Horizon Media is partnering with industry veteran Robert Friedman to beef up its branded content offering.
The independent media agency and Friedman's new content development and production company, Bungalow Media + Entertainment, are launching a non-exclusive joint venture, named Bungalow Horizon. It includes a 50 percent capital investment from Horizon, as well as access to other agency resources. Friedman, most recently president at production company @radical.media, will be CEO of Bungalow Horizon at its offices in New York.
The companies declined to share exactly how much money they were putting into Bungalow Horizon, but estimated the total investment at seven figures.
"Every client is dabbling in some form of content development right now," said Bill Koenigsberg, Horizon's CEO. "Over the last six months to a year and a half, we've talked to numerous clients about owning some kind of unscripted television concept, developing shows that will revolve around their brand essence. We've talked to many clients about that, from Geico to Capital One to Weight Watchers."
Horizon is no stranger to branded integrations, as it's tied in client characters like Geico's gecko and the Capital One vikings with networks like the History Channel and Discovery Networks, including shows like History's Hatfields & McCoys.
"We've dabbled heavily on the fringes with regard to significant client integrations," said Koenigsberg. "This will now take us even further into full-fledged development and production."
Horizon's clients also include Corona, United Airlines, Vonage, Mike's Hard Lemonade, Sleepy's, A+E Networks, Buffalo Wild Wings, Edible Arrangements, Honda Dealers (SoCal and Phoenix) and Njoy electronic cigarettes.
Friedman's resume includes time in the upper echelons at AOL Time Warner and New Line Cinema—and, earlier in his career, at MTV. His credits at @radical.media include such branded entertainment pieces as Grey Goose's Iconoclasts, which has featured a broad range of celebrities like Lena Dunham, Tony Hawk, Alicia Keys, and Mario Batali over the course of six seasons running on Sundance Channel.
While Friedman is ultimately free through his own, broader, company to work with other marketers and their agencies, Koenigsberg hopes the partnership will give Horizon and its clients a competitive advantage in terms of access to ideas and potential content partners. "It just gives us a much stronger seat at the table in terms of first-to-market opportunities," said Koenigsberg.
Across the television industry, marketers and content producers are increasingly embracing one another, as branded entertainment becomes more central to the business. Ben Silverman's studio Electus is producing NBC's Fashion Star, which has worked execs from brands like Saks, Macy's and H&M into the reality show's format. Electus also helped create Smirnoff's Master of the Mix, another vodka-brand funded television show that has aired on BET and VH1, in partnership with marketing agency GTM, executive producers on the series. Earlier this year, Aegis Media, which owns Horizon competitor Carat, spun its branded content offering into a separate unit, The Story Lab. By August, it had promoted its branded content guru Angela Courtin to president of Aegis (which has also worked on Master of the Mix). In 2012, media agency giant Starcom MediaVest Group promoted Brian Terkelsen, who had been running its branded content division Liquid Thread, to CEO of MediaVest.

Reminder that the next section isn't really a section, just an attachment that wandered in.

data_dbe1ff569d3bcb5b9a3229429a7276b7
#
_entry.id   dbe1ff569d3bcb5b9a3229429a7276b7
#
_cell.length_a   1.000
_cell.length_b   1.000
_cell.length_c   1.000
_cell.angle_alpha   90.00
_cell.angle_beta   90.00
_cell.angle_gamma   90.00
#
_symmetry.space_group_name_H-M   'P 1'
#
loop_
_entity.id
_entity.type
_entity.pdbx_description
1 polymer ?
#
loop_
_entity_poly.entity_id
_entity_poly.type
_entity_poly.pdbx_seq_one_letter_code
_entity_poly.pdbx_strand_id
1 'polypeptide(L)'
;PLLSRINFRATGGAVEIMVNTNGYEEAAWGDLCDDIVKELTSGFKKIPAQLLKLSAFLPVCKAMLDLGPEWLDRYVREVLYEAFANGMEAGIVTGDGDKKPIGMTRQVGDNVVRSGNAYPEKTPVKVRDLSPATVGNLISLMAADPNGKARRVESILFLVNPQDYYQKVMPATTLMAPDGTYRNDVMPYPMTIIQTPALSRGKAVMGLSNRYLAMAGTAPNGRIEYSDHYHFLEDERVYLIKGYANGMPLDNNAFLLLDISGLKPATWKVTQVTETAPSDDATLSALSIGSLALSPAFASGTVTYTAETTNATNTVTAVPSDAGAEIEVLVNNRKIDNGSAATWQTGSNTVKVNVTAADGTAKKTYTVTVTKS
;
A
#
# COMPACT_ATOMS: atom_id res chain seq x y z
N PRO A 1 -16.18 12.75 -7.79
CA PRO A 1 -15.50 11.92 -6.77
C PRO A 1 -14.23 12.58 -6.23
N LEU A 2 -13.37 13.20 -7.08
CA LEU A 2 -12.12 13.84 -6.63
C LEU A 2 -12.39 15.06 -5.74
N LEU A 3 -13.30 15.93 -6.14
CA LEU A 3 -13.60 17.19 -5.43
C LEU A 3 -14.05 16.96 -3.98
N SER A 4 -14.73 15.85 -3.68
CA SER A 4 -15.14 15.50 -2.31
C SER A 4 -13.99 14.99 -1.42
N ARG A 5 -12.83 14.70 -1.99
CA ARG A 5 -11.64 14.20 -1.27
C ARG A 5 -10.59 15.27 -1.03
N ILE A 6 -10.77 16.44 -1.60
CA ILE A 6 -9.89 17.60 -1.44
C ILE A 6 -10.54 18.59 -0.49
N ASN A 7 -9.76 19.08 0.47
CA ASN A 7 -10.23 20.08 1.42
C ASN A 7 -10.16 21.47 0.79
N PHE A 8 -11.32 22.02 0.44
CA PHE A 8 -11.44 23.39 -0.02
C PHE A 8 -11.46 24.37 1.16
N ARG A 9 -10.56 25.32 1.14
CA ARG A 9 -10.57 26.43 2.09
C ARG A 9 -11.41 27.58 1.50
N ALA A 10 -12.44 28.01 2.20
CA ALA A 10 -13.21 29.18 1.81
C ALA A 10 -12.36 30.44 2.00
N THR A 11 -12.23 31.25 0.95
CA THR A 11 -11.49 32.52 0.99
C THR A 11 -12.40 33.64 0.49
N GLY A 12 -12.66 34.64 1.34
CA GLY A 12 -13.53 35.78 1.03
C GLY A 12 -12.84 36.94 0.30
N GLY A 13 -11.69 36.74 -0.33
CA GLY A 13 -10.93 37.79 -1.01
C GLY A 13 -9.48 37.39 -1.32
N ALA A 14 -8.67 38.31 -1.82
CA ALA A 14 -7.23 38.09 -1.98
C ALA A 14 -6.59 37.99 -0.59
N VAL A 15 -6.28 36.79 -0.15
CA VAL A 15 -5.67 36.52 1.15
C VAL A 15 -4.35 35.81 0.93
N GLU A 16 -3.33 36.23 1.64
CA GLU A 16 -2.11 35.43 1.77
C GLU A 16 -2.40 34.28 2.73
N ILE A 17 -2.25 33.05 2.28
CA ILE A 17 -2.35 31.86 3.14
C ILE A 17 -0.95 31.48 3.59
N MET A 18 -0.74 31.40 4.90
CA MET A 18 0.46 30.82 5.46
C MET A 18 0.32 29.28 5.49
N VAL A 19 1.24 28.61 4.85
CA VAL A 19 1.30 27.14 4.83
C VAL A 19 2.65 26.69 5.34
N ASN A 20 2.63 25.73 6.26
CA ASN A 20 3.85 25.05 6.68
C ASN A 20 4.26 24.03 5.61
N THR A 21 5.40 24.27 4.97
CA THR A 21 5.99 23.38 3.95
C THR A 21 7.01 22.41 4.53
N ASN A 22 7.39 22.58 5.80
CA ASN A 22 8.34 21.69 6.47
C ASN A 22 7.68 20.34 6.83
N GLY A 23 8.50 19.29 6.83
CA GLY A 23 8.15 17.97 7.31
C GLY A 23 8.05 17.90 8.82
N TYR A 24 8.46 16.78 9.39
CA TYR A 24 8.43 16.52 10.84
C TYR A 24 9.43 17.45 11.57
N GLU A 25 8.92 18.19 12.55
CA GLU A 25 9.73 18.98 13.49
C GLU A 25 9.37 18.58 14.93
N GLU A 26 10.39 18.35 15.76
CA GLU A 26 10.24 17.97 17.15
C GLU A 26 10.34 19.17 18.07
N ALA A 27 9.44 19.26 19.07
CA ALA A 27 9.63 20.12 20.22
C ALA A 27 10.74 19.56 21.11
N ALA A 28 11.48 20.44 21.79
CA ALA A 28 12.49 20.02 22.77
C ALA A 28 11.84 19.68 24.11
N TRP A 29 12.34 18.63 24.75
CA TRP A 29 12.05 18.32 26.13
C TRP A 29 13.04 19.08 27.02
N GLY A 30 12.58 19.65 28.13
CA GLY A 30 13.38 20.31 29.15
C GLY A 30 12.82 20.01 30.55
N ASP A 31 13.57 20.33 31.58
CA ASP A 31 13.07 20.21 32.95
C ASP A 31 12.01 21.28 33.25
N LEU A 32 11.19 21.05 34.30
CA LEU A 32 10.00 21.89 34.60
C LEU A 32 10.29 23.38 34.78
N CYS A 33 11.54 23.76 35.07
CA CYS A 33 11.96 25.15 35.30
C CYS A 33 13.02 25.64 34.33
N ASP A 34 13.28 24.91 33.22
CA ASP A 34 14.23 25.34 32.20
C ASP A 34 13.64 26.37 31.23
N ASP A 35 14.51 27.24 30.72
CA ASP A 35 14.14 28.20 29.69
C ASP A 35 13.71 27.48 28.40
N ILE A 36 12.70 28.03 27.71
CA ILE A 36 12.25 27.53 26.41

The West Coast operations of Friedman's just-launched Bungalow Media + Entertainment include Todd Hoffman, a former ICM Partners agent who still represents content producers like The New York Times, 60 Minutes, and New York magazine, not to mention Breaking Bad creator Vince Gilligan. Bungalow proper has already hired a couple of staffers, Friedman said, and will round out to about eight people, including development, operational, and marketing execs, over the next six weeks or so. In addition to branded content, it will focus on developing content formats, and multicultural content.
Friedman chalked up the partnership with Horizon to the demands of the content landscape. "It's very difficult to program 300 hours of TV. It's very expensive. Most of the cable networks do not have the kind of financial support to even put into marketing," he said. "Right now with the clutter in the market, where you're in point three, point four rated time periods, the need to integrate and come up with different ways to monetize your content is more key today than it's probably ever been."
"Ten years ago there was no such thing as a digital agency of record," added Friedman. "We're about to go into a place where a content agency, if you will, or that content-agency kind of a resource, makes a lot of sense. It will end up living in a lot of different places but certainly when it comes to a media organization it makes sense to become a big component of that."